lundi 3 octobre 2011

Sierra Leone: The unusual fate of Sengbe Pieh also known as Joseph Cinque.

"Let my people go!"

        
In 1963, when Dr. Albert John Luthuli, leader of South Africa's African National Congress (ANC) and the first Black African Nobel Peace Prize in 1961, published his autobiography under the title of Biblical "Let my people", he was convinced that Blacks in South Africa, which bent under the yoke of apartheid minority regime will one day become free like the Jews fleeing Egyptian bondage of the Pharaoh Ramses II under the leadership of Moses.
        
This is also the prophetic words uttered Sengbe Pieh in 1839 during a Sunday sermon. His story ended slavery of blacks in the United States in 1841.
        
Three times, "Let my people go," issued the African slavery.

Sengbe Pieh, reluctant hero!

        
Sengbe Pieh was born in 1813 at Mani in Sierra Leone to the Mende tribe. At the age of 26, he was captured in his village and sold to a Spanish slave trader who sold him with 28 other slaves (male and female) to Jose Ruiz, a producer of sugarcane on the island of Cuba.
        
During the transfer on board "Amistad" Colon Jose Ruiz, Cinque organizes the slave revolt. The Slaves killed the captain of the Amistad and part of its crew and forcing the rest of the crew to bring them back in Africa.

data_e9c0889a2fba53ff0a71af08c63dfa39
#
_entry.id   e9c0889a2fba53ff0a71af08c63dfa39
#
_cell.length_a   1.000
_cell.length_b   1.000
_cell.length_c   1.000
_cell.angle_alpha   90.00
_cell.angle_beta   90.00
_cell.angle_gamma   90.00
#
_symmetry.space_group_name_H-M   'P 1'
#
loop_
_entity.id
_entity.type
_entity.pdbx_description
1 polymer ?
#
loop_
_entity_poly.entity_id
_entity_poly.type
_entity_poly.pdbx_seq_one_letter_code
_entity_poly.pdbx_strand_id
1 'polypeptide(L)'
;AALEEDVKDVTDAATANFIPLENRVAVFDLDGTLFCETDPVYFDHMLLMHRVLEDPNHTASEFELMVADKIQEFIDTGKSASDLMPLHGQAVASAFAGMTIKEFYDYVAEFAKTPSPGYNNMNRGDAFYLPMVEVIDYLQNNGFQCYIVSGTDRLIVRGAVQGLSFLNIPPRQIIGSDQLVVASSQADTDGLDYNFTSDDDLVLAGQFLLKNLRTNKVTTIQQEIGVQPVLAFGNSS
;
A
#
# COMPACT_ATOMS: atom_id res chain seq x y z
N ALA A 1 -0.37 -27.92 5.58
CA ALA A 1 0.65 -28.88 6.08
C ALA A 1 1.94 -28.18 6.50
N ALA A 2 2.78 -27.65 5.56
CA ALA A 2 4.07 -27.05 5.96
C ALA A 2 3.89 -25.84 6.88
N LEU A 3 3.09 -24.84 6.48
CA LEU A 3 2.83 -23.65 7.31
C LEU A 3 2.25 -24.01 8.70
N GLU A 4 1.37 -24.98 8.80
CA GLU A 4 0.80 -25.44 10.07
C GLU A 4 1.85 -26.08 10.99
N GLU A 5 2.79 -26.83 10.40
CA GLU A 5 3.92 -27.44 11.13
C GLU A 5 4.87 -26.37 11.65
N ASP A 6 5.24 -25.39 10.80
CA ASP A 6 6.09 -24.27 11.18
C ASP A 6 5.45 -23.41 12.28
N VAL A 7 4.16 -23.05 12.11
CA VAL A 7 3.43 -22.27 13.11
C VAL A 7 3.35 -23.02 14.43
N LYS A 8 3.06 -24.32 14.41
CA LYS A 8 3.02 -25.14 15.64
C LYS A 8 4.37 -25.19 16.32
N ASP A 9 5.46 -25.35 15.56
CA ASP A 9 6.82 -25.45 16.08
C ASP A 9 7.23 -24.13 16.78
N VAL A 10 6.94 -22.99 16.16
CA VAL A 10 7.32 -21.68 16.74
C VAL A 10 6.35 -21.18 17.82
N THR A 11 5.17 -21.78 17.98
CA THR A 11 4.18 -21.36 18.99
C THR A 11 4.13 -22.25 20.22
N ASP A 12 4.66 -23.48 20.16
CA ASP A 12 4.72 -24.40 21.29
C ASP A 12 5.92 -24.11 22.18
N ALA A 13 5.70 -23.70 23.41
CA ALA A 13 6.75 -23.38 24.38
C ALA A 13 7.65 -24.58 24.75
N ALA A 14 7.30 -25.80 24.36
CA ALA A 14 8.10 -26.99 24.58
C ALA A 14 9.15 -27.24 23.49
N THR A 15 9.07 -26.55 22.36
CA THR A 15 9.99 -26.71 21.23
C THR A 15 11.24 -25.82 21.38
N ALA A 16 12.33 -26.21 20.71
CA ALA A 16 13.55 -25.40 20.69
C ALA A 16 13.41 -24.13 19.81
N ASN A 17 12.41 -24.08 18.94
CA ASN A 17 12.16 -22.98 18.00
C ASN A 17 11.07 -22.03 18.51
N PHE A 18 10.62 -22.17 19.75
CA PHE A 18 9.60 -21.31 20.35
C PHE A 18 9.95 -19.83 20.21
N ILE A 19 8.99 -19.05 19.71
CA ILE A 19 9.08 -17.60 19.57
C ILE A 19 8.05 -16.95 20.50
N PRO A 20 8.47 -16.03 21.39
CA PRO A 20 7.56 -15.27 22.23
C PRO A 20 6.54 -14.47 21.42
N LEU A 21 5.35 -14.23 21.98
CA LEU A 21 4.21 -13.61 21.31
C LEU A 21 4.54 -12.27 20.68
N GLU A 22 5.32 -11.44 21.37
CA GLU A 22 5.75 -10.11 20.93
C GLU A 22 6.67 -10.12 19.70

Instead of Africa, their ship was diverted to U.S. waters where they are detained by the U.S. Navy and charged with piracy and murder.
        
A group of American abolitionists founded the “Amistad Committee” to defend Sengbe Pieh and his fellow prisoners before the U.S. courts.
        
In March 1841, former President of the United States, John Quincy Adams volunteered to defend the cause of Cinque and his unfortunate companions to the Supreme Court of the United States.
        
Having won the case, who became famous by the nickname James Cinque is used to defend the abolition of the slave in America.         
The suicide of his colleague, Foon in January 1842 pushed the U.S. to hasten the return to Africa of 42 survivors of the Amistad.           
Accompanied by the missionaries, they are returned to Sierra Leone after three years of negotiations. He was then 29 years.
        
After a life back to normal, he died in 1879. The Amistad committee continued his anti-slavery campaign by displaying his portraits in places and by teaching his epic in primary and secondary schools.
        
Sierra Leone honored him by printing his image on its first banknotes. In 1996, the American filmmaker Stephen Spielberg immortalized in the movie "Amistad" with the role of Cinque with the Benin actor Djimon Hounsou.

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